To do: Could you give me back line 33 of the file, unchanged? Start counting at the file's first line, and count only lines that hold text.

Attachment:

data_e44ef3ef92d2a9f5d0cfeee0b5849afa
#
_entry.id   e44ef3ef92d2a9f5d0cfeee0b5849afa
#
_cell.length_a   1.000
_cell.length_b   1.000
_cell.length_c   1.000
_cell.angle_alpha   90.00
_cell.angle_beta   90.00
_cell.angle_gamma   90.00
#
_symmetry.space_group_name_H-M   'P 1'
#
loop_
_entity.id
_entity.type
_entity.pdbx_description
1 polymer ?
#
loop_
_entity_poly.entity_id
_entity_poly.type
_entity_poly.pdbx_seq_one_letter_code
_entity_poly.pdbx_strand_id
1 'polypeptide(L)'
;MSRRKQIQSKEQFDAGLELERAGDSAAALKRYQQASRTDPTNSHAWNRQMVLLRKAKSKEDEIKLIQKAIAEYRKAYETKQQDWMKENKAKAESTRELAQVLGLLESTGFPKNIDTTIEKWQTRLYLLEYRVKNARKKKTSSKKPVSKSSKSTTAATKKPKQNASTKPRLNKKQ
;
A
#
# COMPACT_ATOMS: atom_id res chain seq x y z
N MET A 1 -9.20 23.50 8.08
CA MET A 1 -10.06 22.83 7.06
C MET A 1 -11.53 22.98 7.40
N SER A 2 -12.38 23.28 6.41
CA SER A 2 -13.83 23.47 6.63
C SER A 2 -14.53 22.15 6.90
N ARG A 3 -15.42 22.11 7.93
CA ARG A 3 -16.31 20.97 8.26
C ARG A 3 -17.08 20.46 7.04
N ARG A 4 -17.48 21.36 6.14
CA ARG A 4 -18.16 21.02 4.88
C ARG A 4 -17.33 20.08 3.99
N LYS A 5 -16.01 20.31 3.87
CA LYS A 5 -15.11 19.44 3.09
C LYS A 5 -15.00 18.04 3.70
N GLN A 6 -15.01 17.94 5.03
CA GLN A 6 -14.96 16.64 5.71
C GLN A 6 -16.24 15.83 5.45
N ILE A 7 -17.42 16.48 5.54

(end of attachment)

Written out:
C MET A 1 -11.53 22.98 7.40